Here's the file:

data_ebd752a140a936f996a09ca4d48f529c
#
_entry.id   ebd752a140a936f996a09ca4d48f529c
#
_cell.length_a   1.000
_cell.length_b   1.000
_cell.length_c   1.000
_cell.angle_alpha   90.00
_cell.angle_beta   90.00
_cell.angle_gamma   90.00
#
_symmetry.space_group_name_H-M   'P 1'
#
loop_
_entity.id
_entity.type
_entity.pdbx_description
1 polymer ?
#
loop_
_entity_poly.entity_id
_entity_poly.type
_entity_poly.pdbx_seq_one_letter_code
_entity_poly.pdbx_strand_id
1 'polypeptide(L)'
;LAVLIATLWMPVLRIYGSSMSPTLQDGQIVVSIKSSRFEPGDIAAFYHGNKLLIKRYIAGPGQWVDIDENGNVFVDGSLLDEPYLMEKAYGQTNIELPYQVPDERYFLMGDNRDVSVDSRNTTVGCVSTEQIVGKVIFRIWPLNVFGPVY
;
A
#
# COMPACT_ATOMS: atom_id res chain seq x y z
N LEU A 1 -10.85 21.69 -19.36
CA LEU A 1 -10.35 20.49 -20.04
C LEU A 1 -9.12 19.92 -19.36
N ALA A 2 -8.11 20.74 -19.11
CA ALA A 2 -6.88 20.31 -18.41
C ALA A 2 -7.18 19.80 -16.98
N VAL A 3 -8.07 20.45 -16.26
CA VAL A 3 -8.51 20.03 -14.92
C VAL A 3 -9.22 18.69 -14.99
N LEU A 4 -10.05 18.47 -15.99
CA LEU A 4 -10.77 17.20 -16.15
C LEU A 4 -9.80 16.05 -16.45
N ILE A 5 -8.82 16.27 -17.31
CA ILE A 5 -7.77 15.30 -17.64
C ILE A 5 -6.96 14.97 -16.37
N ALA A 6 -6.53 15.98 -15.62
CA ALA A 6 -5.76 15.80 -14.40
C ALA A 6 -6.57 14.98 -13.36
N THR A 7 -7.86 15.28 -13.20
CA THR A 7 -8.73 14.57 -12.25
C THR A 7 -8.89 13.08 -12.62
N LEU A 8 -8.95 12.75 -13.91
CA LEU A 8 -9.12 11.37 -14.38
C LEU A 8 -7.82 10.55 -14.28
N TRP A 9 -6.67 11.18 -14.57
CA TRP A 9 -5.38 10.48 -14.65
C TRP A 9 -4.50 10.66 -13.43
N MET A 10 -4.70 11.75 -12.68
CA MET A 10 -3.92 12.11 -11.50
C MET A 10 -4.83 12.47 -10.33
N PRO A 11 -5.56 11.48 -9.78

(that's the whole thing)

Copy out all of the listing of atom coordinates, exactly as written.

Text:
data_ebd752a140a936f996a09ca4d48f529c
#
_entry.id   ebd752a140a936f996a09ca4d48f529c
#
_cell.length_a   1.000
_cell.length_b   1.000
_cell.length_c   1.000
_cell.angle_alpha   90.00
_cell.angle_beta   90.00
_cell.angle_gamma   90.00
#
_symmetry.space_group_name_H-M   'P 1'
#
loop_
_entity.id
_entity.type
_entity.pdbx_description
1 polymer ?
#
loop_
_entity_poly.entity_id
_entity_poly.type
_entity_poly.pdbx_seq_one_letter_code
_entity_poly.pdbx_strand_id
1 'polypeptide(L)'
;LAVLIATLWMPVLRIYGSSMSPTLQDGQIVVSIKSSRFEPGDIAAFYHGNKLLIKRYIAGPGQWVDIDENGNVFVDGSLLDEPYLMEKAYGQTNIELPYQVPDERYFLMGDNRDVSVDSRNTTVGCVSTEQIVGKVIFRIWPLNVFGPVY
;
A
#
# COMPACT_ATOMS: atom_id res chain seq x y z
N LEU A 1 -10.85 21.69 -19.36
CA LEU A 1 -10.35 20.49 -20.04
C LEU A 1 -9.12 19.92 -19.36
N ALA A 2 -8.11 20.74 -19.11
CA ALA A 2 -6.88 20.31 -18.41
C ALA A 2 -7.18 19.80 -16.98
N VAL A 3 -8.07 20.45 -16.26
CA VAL A 3 -8.51 20.03 -14.92
C VAL A 3 -9.22 18.69 -14.99
N LEU A 4 -10.05 18.47 -15.99
CA LEU A 4 -10.77 17.20 -16.15
C LEU A 4 -9.80 16.05 -16.45
N ILE A 5 -8.82 16.27 -17.31
CA ILE A 5 -7.77 15.30 -17.64
C ILE A 5 -6.96 14.97 -16.37
N ALA A 6 -6.53 15.98 -15.62
CA ALA A 6 -5.76 15.80 -14.40
C ALA A 6 -6.57 14.98 -13.36
N THR A 7 -7.86 15.28 -13.20
CA THR A 7 -8.73 14.57 -12.25
C THR A 7 -8.89 13.08 -12.62
N LEU A 8 -8.95 12.75 -13.91
CA LEU A 8 -9.12 11.37 -14.38
C LEU A 8 -7.82 10.55 -14.28
N TRP A 9 -6.67 11.18 -14.57
CA TRP A 9 -5.38 10.48 -14.65
C TRP A 9 -4.50 10.66 -13.43
N MET A 10 -4.70 11.75 -12.68
CA MET A 10 -3.92 12.11 -11.50
C MET A 10 -4.83 12.47 -10.33
N PRO A 11 -5.56 11.48 -9.78